Like—what does it mean to be depressed at the end of a world? What does it mean to dissociate from an untenable reality? Why must I accept the consensus on my reality, that I am abnormal, that I need to be treated, when we don’t say the same of winter, of autumn, of leaves dropping and trees going into dormancy, of bears trundling into hibernation? What if all these things that I have been told for my entire life are undesirable features of my neurology are in fact valuable parts of the spectrum of human experience?

Here I also want to talk about interconnectedness, the ways we mirror each other and the world around us. How those threads connecting us and the nonhuman world have been severed by individualism, colonialism, and white supremacist capitalism. How death is a lifting of the veil that makes us seem separate from the Universe itself. And how depression is a small death. How it can nudge us towards reconnection. How we are perhaps vessels for the grief of ecosystems, of other humans far from us; how we are being asked to mourn losses we maybe can’t perceive in the moment, but are worth our attention nevertheless. And how we can also channel joy from a distance. How offering compassion to others can help us extend it to ourselves. How helping others lifts us up as well. The veil lifted, the illusion of separateness demolished.

And I think about how those of us who see and hear things that seem unreal might be seeing and hearing things someone else saw or heard once. I think about the magical nature of my own reality, how sometimes I think things into and out of tangible existence, how powerful and frightening that magic can be. How my love has kept people alive, how collective love is necessary for life.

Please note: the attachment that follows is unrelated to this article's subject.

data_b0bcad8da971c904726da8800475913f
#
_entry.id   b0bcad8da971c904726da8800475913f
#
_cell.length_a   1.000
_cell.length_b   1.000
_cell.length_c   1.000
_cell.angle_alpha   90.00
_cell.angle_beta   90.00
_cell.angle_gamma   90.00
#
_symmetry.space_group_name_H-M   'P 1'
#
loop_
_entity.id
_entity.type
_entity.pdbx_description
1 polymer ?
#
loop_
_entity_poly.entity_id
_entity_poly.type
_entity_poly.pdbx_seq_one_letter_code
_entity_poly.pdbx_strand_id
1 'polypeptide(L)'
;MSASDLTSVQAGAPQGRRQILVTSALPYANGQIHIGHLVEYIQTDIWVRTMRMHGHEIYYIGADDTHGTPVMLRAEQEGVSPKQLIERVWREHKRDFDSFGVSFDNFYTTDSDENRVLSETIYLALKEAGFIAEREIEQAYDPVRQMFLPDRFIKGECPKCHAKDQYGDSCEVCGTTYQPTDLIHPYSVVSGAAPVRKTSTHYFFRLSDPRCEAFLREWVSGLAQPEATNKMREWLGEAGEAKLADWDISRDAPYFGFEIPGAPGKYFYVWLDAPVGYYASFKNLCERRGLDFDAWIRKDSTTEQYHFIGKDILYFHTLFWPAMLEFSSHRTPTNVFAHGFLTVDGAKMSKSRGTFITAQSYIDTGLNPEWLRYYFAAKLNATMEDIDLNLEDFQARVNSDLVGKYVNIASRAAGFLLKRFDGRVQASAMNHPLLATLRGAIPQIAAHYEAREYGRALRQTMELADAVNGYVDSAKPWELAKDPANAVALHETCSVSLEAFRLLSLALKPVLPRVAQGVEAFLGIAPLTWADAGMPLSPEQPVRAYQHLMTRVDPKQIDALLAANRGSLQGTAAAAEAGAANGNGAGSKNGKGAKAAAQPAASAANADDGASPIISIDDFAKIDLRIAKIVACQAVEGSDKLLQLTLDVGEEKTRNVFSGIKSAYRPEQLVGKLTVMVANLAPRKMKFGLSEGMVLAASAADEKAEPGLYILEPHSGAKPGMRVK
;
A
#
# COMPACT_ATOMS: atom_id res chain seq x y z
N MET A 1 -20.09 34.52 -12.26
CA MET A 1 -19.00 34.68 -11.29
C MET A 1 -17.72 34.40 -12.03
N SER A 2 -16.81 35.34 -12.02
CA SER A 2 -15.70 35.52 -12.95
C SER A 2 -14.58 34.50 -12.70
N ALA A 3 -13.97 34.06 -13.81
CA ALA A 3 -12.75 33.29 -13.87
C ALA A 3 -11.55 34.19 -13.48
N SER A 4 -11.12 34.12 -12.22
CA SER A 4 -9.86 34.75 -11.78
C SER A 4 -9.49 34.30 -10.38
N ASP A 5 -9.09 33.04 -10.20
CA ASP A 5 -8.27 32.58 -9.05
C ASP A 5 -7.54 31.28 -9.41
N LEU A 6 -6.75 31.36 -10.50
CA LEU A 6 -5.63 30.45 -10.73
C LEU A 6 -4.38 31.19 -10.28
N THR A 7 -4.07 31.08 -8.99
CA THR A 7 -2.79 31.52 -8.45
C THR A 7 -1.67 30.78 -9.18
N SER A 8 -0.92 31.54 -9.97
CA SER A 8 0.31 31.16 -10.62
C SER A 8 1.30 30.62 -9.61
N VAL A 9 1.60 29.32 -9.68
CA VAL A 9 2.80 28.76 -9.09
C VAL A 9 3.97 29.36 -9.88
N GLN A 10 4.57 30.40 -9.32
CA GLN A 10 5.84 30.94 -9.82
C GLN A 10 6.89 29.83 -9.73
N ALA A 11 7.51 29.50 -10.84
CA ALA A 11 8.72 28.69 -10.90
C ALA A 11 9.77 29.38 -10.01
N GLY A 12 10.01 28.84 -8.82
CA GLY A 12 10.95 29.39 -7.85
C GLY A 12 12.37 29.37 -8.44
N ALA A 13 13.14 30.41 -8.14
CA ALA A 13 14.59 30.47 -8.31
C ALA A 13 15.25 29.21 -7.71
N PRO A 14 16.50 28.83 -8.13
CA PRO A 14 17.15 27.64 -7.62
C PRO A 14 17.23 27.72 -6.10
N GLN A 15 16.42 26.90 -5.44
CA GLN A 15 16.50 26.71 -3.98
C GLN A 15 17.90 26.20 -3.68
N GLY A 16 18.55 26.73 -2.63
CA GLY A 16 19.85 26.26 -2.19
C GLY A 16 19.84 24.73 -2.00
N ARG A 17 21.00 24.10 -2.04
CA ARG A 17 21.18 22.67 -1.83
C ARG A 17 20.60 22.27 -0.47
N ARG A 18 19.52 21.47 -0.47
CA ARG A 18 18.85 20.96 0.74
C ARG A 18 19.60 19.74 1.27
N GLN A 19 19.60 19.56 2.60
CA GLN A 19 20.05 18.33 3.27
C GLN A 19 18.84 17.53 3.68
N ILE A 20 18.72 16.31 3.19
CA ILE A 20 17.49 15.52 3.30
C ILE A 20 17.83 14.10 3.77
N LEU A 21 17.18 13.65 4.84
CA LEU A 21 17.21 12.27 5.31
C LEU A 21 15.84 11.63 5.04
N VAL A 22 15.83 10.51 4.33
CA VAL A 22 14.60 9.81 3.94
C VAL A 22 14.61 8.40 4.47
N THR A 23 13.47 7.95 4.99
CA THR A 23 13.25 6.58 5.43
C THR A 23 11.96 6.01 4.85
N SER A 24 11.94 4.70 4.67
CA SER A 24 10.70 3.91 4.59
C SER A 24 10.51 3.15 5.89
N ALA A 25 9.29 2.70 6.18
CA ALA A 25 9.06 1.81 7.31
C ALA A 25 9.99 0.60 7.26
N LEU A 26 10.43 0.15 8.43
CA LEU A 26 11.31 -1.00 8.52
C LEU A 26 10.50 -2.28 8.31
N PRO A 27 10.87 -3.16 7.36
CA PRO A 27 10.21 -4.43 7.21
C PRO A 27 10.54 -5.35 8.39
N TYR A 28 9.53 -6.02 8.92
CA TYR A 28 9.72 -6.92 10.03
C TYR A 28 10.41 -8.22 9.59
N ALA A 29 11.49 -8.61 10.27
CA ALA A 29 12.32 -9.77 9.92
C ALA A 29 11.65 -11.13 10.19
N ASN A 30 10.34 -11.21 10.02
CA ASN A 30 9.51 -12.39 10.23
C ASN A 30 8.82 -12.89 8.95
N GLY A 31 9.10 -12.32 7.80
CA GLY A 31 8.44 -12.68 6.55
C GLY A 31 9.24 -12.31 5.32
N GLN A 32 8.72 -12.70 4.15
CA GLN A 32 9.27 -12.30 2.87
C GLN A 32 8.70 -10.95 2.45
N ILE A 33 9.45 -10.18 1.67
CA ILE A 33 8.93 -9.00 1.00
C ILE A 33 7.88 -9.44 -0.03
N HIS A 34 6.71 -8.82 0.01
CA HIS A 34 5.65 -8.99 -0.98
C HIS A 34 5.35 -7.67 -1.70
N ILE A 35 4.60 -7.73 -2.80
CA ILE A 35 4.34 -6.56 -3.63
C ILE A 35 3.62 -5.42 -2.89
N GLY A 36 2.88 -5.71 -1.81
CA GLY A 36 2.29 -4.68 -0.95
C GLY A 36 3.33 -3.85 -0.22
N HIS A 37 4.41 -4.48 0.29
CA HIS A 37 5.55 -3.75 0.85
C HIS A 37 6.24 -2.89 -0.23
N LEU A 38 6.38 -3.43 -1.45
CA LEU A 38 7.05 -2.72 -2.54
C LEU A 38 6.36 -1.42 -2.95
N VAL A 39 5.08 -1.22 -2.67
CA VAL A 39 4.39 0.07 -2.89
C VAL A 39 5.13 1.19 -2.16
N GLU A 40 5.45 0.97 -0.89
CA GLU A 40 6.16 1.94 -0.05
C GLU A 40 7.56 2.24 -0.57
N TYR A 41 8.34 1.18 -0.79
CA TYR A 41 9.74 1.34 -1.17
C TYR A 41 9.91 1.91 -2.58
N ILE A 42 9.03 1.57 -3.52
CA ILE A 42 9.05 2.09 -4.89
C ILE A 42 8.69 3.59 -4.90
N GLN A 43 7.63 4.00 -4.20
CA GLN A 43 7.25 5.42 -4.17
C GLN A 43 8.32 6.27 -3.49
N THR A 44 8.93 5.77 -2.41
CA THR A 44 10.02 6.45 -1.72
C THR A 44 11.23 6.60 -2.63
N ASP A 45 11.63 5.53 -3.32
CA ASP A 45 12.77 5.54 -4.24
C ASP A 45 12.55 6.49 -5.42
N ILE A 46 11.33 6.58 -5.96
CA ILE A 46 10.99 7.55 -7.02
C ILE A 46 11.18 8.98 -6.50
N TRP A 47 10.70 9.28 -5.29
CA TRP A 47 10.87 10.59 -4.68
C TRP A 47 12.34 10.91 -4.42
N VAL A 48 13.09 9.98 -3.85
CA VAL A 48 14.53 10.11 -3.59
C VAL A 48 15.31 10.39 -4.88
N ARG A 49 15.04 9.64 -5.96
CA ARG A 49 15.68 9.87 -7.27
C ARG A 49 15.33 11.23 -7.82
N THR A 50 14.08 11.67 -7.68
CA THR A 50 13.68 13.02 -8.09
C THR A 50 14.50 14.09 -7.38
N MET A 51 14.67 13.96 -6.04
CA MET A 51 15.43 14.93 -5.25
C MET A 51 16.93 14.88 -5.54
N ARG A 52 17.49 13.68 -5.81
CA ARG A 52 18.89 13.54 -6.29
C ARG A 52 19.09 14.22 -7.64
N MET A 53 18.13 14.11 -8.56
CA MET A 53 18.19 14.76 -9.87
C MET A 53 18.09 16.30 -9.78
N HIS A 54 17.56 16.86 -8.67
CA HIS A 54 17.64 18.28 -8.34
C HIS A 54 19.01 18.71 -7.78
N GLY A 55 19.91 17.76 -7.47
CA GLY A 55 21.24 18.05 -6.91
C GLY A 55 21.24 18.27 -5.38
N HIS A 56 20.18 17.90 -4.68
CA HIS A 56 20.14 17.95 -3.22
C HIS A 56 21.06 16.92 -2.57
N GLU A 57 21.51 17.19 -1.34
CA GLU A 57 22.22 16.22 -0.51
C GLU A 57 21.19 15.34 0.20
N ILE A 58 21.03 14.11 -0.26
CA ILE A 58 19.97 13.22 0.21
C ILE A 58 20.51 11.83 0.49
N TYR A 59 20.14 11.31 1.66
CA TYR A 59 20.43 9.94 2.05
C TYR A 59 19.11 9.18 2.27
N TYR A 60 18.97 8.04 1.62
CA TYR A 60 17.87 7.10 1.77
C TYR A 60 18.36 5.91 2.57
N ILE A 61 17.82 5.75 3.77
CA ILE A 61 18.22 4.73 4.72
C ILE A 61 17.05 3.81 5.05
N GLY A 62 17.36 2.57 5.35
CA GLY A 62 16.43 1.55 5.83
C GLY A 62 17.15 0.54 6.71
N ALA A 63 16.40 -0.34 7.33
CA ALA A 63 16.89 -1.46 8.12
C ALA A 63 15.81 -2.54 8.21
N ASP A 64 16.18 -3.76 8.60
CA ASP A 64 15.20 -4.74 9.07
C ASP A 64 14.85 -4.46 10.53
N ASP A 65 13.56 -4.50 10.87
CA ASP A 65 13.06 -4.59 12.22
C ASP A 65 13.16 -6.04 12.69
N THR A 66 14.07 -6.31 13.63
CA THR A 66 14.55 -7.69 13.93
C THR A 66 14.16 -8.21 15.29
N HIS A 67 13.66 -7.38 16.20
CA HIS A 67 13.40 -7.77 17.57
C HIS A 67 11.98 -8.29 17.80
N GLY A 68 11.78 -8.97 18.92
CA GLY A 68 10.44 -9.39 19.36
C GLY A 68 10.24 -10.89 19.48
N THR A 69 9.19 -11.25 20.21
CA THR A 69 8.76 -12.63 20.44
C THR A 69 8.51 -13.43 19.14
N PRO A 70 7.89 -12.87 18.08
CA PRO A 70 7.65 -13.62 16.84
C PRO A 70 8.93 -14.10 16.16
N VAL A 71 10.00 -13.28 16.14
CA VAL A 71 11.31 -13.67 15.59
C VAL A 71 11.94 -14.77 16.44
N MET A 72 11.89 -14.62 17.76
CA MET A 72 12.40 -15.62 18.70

This is magical depressive realism: our interconnected psyches, our ways of navigating overlapping realities. Colonized and colonizer, enslaved and enslaver, sick and well, madness and whatever sanity looks like in this upturned world. I reject consensus reality if the consensus is that we should keep exploiting each other and the Earth, that one group of people—white people and particularly rich white cisgender men as a subset of that group—should be excluded from suffering while the rest of us are left to carry the burdens of existence on our own. I’m living in my own reality as much as possible, and they can call it delusional, but it’s a place where we, QTIBIPOC, are valued and supported and loved and even exalted.

I want—no, I need y’all sane folks to listen to us when we tell you this realm is miserable, when we tell you we must escape. If we are to remodel the human world in a way that is supportive of life, the experiences of MMIND folks (mad, mentally ill and neurodivergent), especially queer & trans & intersex, Black and Indigenous, sick and disabled MMIND folks, must be our blueprint.




(reposted from instagram for accessibility)

The phoenix. A brilliantly colored bird that burns to ash only to rise again & fly away home in an ever-repeating cycle. A resurrectionist, practiced in the craft of making themselves whole after tearing themselves apart. A kindred spirit to those of us with brains that like to upend things.